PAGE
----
In Jairo Alfonso’s video Telefunken, an old radio made in the German Federal Republic in 1958 emits a sound collage, a composition of material that was originally transmitted by these appliances, namely news about the milestones of the sixties, much of which pertains to the Cold War. It begins with the teenage pop song She Loves You by the Beatles to then incorporate news of political crimes and war tensions, as well as fragments of speeches and propagandist slogans of totalitarian regimes. These records alternate with those of cultural and scientific events such as Woodstock, the news of the first heart implant, and the space flights of Yuri Gagarin and Neil Armstrong. With each recording, the radio progressively disassembles and self-mutilates, as if it were going obsolete or as if the materiality of its valves, speakers, and electronic circuits were no longer able to resist the intensity of the information being heard. Amidst the self-destruction, we get a glimpse of the emergency of the new cultural moment wherein said events have an even more global purview. For many of Alfonso’s fellow Cubans, Telefunken is a machine that will also likely activate the involuntary memory. These radios were still listened to daily when Alfonso was a child though they had then been outmoded in many other countries. This nostalgic accent is evoked through a radio commercial for an analgesic fabricated in the Caribbean island during the sixties.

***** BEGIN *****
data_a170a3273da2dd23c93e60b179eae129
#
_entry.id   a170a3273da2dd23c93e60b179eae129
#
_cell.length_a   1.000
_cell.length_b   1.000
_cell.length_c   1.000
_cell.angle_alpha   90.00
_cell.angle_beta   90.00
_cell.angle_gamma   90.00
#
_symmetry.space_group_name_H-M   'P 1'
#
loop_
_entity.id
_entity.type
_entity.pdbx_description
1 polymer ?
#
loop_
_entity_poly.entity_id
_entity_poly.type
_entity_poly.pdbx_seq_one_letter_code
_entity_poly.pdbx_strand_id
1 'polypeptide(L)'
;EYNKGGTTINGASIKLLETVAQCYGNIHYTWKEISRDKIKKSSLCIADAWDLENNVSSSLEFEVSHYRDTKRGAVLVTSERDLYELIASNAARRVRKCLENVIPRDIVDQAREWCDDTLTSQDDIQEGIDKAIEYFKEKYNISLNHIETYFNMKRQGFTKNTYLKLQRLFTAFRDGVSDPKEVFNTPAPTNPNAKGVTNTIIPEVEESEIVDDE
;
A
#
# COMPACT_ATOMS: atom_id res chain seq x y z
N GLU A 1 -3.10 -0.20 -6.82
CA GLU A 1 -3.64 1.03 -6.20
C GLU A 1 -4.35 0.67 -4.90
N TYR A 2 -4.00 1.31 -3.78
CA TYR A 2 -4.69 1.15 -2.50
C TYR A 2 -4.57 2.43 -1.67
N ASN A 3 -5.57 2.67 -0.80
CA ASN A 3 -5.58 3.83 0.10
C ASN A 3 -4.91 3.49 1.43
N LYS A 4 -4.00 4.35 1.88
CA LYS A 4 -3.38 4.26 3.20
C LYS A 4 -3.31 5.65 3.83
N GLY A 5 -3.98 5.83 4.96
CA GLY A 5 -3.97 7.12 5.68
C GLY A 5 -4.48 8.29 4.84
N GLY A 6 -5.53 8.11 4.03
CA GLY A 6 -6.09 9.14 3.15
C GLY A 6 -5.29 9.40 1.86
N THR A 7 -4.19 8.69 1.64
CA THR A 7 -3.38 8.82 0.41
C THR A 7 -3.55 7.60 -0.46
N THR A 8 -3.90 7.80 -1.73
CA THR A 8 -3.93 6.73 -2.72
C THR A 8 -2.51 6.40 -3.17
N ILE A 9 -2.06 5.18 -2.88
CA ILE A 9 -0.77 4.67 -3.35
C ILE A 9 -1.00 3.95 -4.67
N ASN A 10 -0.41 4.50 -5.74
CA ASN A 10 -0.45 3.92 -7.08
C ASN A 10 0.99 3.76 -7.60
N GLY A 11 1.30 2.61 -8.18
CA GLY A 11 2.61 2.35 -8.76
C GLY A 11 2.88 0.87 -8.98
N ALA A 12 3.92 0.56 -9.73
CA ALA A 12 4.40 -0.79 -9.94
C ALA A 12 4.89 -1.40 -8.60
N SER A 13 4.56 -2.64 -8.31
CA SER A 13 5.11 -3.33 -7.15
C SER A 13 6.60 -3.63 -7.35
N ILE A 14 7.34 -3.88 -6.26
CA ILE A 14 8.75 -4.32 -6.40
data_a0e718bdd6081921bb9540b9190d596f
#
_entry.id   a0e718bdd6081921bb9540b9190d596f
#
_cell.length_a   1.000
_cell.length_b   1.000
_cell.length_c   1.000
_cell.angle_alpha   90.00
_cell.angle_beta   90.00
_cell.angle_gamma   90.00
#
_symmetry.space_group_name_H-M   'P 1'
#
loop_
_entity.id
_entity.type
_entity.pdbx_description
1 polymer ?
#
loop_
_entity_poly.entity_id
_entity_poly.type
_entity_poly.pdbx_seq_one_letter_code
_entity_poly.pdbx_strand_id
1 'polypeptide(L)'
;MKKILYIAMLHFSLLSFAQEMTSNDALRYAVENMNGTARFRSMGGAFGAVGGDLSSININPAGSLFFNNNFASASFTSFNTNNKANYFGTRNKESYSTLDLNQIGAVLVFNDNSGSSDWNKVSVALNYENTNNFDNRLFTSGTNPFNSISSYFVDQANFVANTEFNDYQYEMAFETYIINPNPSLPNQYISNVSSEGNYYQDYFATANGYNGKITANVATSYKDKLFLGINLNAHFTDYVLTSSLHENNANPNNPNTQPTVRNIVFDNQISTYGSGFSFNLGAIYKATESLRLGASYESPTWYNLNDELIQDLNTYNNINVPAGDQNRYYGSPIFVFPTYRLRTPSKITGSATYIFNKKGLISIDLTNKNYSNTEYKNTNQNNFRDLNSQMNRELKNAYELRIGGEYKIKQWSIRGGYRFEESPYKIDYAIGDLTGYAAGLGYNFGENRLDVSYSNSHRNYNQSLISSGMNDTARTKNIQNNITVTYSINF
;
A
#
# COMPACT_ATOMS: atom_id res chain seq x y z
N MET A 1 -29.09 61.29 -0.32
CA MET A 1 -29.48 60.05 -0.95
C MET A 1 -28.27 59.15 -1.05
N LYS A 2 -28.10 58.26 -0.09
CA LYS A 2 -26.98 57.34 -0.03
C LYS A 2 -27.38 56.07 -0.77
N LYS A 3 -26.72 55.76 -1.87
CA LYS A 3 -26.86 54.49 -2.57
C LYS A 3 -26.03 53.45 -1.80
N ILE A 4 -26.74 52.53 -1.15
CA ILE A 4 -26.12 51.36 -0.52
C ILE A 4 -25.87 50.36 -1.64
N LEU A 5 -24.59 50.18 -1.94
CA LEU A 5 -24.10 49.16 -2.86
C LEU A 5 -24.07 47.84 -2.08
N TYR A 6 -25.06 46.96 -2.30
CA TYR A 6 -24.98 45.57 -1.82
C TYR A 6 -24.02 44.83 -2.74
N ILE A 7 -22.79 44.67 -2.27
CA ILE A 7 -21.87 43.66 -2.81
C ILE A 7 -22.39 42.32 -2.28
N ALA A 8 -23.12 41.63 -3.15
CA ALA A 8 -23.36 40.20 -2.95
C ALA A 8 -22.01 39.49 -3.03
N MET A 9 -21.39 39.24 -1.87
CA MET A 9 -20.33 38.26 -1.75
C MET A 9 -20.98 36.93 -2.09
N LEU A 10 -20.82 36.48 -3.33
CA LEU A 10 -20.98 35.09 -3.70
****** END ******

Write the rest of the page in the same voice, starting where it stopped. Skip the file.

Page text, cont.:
In the exposition there are various machines that generate artistic images. The photographs of José Iraola were taken with a camera that, in addition to producing self-made snapshots, creates distortions in its focus lens, chromatic alterations, and even abstractions. Roxy Paine shows four photographs of an apparatus that fabricates sculptures, as well as six pieces produced with this device. We cannot see the machine itself, nor is there any explanation for how it functions. It is possible to infer that various synthetic materials are thrown into a funnel and after undergoing a chemical process, the works emerge, amorphous mounds whose folds suggest liquids that have solidified upon cooling. Paine’s machine is a criticism of contemporary art, wherein artists often make miniscule changes through excessive repetition of the same procedure. In the film Modern Times, Chaplin’s factory worker has been mechanized to the point that at seeing four hexagonal buttons on a woman’s dress, his impulse is to wrench them tight, having mistaken them for fastening nuts. Paine suggests that in contemporary societies, it is not just the factory worker, it is too the artist that has been transformed into a machine, even when this artist seems to profess creativity and opposition to pragmatism.